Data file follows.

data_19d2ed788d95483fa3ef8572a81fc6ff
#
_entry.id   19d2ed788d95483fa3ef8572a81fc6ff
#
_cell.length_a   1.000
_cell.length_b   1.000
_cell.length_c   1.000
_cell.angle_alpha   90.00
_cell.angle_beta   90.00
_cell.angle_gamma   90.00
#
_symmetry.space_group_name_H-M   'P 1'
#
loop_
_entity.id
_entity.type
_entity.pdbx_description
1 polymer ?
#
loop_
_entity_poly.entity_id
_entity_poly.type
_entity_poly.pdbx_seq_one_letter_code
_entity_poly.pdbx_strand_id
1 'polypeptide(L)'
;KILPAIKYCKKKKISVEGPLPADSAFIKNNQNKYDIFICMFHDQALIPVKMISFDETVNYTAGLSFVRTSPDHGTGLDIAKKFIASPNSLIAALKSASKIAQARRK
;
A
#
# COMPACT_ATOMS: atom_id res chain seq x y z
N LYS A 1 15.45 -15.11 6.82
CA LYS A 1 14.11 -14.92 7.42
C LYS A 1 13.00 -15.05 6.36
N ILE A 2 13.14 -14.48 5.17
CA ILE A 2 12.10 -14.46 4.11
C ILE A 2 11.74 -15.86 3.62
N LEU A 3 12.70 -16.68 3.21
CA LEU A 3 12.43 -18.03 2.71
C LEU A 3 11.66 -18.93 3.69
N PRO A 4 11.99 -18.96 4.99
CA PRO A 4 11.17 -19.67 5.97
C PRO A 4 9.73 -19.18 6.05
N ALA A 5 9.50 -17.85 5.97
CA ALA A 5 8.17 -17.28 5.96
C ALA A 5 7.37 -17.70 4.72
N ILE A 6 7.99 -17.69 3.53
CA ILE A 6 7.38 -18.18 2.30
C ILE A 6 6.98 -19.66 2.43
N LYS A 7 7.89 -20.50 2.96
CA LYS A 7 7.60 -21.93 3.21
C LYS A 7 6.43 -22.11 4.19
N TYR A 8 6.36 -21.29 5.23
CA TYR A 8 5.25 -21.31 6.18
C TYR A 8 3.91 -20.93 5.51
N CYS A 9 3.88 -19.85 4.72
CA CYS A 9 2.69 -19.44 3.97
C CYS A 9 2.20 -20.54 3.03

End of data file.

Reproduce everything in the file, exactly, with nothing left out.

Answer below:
data_19d2ed788d95483fa3ef8572a81fc6ff
#
_entry.id   19d2ed788d95483fa3ef8572a81fc6ff
#
_cell.length_a   1.000
_cell.length_b   1.000
_cell.length_c   1.000
_cell.angle_alpha   90.00
_cell.angle_beta   90.00
_cell.angle_gamma   90.00
#
_symmetry.space_group_name_H-M   'P 1'
#
loop_
_entity.id
_entity.type
_entity.pdbx_description
1 polymer ?
#
loop_
_entity_poly.entity_id
_entity_poly.type
_entity_poly.pdbx_seq_one_letter_code
_entity_poly.pdbx_strand_id
1 'polypeptide(L)'
;KILPAIKYCKKKKISVEGPLPADSAFIKNNQNKYDIFICMFHDQALIPVKMISFDETVNYTAGLSFVRTSPDHGTGLDIAKKFIASPNSLIAALKSASKIAQARRK
;
A
#
# COMPACT_ATOMS: atom_id res chain seq x y z
N LYS A 1 15.45 -15.11 6.82
CA LYS A 1 14.11 -14.92 7.42
C LYS A 1 13.00 -15.05 6.36
N ILE A 2 13.14 -14.48 5.17
CA ILE A 2 12.10 -14.46 4.11
C ILE A 2 11.74 -15.86 3.62
N LEU A 3 12.70 -16.68 3.21
CA LEU A 3 12.43 -18.03 2.71
C LEU A 3 11.66 -18.93 3.69
N PRO A 4 11.99 -18.96 4.99
CA PRO A 4 11.17 -19.67 5.97
C PRO A 4 9.73 -19.18 6.05
N ALA A 5 9.50 -17.85 5.97
CA ALA A 5 8.17 -17.28 5.96
C ALA A 5 7.37 -17.70 4.72
N ILE A 6 7.99 -17.69 3.53
CA ILE A 6 7.38 -18.18 2.30
C ILE A 6 6.98 -19.66 2.43
N LYS A 7 7.89 -20.50 2.96
CA LYS A 7 7.60 -21.93 3.21
C LYS A 7 6.43 -22.11 4.19
N TYR A 8 6.36 -21.29 5.23
CA TYR A 8 5.25 -21.31 6.18
C TYR A 8 3.91 -20.93 5.51
N CYS A 9 3.88 -19.85 4.72
CA CYS A 9 2.69 -19.44 3.97
C CYS A 9 2.20 -20.54 3.03